Lying in bankruptcy: it’s the whether, not the why

In re Katsman (Skavysh v. Katsman), No. 13-1881 (7th Cir. Nov. 19, 2014).

If you file for bankruptcy and lie to the court, the court must deny you a “discharge.” That is, the court must refuse to wipe out your debts—which, of course, is the whole point of filing for bankruptcy. So there is a high price to pay for not telling the truth, as Sofia Katsman learned in this case.

While Katsman was going through an acrimonious divorce, four people lent her money for food, shelter, and legal expenses. Katsman later filed for bankruptcy, but didn’t disclose these creditors to the bankruptcy court, as she was required to do. One of the four creditors, who also happened to be the son of Katsman’s ex-husband, asked the court to deny her a discharge of her debts. 

Katsman testified that she hadn’t listed these debts on her bankruptcy petition precisely because she hoped to repay them: “I couldn’t include them” on the petition and then “never pay them,” she testified. The Seventh Circuit points out that this isn’t a reason for not listing the debts. After her debts were discharged, she could pay anybody anything she wished.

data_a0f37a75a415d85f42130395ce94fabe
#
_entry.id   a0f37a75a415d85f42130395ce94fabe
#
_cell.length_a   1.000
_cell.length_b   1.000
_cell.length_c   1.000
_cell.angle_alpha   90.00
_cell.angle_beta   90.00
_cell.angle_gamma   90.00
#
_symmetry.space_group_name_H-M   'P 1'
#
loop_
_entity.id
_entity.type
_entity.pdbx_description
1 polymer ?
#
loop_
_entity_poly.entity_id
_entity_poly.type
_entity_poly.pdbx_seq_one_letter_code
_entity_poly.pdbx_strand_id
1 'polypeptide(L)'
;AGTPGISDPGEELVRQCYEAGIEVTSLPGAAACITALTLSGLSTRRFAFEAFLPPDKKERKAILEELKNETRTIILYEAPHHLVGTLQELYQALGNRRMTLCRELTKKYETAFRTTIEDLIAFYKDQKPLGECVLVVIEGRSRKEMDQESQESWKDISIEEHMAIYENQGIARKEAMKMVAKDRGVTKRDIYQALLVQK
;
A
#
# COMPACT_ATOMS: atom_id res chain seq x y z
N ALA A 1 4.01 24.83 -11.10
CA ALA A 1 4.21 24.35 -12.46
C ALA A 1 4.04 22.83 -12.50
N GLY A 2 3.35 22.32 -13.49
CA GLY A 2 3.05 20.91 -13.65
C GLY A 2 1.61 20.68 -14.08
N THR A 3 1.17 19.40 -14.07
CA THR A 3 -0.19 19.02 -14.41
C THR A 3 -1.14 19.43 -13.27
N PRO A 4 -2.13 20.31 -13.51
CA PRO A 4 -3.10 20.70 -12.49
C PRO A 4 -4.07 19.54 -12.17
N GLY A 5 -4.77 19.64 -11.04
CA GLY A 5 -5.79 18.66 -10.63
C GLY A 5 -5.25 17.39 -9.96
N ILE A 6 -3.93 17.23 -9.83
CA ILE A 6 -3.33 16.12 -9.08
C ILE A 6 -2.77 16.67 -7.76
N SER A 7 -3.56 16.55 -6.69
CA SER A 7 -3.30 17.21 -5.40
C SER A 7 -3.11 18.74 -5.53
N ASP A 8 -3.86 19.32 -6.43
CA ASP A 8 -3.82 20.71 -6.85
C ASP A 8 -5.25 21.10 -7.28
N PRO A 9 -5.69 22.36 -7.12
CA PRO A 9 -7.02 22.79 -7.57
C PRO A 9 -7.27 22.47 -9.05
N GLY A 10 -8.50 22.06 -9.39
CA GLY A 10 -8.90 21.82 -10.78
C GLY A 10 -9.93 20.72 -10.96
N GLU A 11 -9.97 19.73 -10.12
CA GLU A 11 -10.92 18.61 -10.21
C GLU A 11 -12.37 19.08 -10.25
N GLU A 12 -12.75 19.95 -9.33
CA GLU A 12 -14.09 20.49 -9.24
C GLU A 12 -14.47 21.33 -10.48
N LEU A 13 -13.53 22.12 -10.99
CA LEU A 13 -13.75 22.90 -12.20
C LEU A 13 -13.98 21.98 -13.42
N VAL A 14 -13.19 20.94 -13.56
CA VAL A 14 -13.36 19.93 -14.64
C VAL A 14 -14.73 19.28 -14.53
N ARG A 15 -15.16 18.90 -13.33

The bankruptcy court, however, said that it couldn’t deny Katsman a discharge. It reasoned that, because she planned to repay the creditors whom she hadn’t disclosed, she hadn’t concealed them for pecuniary gain. 

The Seventh Circuit disagrees. The test is whether Katsman intended to deceive the bankruptcy court, not why. Because Katsman intended to deceive, her debts cannot be wiped clean.